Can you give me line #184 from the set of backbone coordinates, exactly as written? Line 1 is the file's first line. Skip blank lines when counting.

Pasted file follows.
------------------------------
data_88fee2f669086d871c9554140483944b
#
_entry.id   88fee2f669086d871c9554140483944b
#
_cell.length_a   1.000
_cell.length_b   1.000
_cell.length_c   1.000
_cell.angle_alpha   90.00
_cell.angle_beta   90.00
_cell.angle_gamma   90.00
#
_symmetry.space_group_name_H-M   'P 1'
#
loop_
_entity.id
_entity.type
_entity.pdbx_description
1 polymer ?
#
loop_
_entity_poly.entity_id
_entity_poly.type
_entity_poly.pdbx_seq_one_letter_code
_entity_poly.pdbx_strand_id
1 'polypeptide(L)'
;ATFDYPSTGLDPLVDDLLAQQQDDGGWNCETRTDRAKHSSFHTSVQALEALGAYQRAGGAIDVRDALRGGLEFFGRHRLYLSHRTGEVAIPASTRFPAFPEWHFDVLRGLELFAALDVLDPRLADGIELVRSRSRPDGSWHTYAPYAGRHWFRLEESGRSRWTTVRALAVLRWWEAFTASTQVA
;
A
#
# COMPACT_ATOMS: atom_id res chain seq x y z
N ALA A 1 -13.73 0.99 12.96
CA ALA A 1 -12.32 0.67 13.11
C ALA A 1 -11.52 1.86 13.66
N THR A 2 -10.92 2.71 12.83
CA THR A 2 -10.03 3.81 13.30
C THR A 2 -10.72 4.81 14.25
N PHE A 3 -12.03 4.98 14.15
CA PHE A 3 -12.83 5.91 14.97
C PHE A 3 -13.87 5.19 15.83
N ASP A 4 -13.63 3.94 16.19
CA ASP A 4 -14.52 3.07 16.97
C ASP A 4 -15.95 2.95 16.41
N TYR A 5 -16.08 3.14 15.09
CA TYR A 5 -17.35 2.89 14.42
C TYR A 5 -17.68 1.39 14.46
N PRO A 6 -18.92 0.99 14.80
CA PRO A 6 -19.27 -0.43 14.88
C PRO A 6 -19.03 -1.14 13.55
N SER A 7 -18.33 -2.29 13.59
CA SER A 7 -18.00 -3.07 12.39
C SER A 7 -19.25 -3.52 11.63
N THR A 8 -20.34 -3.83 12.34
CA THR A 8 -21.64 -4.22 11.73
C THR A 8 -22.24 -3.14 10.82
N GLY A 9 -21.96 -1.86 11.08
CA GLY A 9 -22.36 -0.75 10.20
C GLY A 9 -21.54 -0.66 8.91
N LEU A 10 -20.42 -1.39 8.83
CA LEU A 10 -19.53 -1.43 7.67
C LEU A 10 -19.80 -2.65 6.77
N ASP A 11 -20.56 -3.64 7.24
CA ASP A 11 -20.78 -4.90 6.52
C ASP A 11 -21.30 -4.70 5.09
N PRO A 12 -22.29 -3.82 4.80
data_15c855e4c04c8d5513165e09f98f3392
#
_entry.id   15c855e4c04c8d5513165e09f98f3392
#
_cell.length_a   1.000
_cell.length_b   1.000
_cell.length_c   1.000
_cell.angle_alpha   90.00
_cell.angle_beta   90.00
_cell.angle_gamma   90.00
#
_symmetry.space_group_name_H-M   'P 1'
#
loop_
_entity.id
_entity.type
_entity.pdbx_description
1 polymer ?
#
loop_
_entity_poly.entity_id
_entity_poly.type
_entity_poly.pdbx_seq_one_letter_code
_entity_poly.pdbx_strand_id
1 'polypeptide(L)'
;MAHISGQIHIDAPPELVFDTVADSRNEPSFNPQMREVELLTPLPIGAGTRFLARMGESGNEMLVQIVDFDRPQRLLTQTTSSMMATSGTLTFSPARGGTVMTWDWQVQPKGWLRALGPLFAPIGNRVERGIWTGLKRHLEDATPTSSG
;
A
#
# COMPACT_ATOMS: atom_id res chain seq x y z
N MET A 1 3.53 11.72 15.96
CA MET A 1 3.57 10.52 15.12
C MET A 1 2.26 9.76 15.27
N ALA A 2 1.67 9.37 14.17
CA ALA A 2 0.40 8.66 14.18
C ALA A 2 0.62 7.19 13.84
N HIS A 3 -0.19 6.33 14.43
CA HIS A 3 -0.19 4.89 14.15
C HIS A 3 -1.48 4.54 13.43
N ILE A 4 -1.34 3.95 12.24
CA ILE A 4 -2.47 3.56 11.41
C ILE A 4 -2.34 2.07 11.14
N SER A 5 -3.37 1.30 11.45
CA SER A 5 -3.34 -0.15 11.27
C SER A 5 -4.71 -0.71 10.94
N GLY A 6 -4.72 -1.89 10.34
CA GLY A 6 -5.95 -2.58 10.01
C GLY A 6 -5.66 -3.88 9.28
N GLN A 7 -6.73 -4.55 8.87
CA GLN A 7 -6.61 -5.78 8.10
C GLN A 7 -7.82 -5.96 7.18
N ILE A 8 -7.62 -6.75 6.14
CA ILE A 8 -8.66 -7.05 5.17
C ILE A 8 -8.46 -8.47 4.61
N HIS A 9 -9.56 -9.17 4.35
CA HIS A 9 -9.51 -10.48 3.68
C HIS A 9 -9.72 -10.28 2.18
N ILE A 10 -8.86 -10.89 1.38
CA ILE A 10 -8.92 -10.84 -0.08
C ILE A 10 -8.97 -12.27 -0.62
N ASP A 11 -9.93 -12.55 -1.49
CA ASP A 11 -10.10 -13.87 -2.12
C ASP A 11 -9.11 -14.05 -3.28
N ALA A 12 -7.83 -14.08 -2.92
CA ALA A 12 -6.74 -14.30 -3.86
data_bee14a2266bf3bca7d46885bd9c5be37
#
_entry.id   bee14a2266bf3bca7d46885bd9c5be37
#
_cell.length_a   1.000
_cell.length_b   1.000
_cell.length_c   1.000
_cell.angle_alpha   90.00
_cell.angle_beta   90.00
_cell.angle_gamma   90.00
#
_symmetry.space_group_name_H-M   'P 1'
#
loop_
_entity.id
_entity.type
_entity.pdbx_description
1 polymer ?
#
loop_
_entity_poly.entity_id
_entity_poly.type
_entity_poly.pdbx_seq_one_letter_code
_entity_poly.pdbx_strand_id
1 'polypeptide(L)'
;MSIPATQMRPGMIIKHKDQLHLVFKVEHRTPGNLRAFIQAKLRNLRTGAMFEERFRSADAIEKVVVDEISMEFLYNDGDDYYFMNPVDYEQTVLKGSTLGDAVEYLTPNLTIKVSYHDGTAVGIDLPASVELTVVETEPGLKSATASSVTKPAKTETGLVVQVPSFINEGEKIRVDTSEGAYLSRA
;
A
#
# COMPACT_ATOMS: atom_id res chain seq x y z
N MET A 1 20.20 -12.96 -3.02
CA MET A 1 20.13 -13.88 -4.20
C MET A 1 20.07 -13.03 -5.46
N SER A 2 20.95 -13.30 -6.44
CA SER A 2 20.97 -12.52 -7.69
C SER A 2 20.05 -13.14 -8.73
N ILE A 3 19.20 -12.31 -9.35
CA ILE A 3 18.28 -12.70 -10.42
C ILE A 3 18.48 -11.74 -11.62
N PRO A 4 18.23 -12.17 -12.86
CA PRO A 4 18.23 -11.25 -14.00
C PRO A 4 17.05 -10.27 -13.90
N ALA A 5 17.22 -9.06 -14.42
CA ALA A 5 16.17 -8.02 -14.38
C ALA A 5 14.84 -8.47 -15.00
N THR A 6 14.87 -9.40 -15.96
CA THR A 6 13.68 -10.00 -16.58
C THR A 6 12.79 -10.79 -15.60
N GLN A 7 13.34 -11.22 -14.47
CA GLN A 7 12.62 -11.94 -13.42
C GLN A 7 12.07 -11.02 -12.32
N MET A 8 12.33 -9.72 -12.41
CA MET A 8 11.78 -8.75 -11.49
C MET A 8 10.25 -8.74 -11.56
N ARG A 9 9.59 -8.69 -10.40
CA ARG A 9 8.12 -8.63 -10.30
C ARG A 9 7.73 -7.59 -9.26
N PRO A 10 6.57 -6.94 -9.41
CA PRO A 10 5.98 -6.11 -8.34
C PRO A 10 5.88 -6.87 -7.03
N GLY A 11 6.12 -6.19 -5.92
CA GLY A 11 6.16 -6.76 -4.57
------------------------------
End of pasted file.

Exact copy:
N ARG A 9 9.59 -8.69 -10.40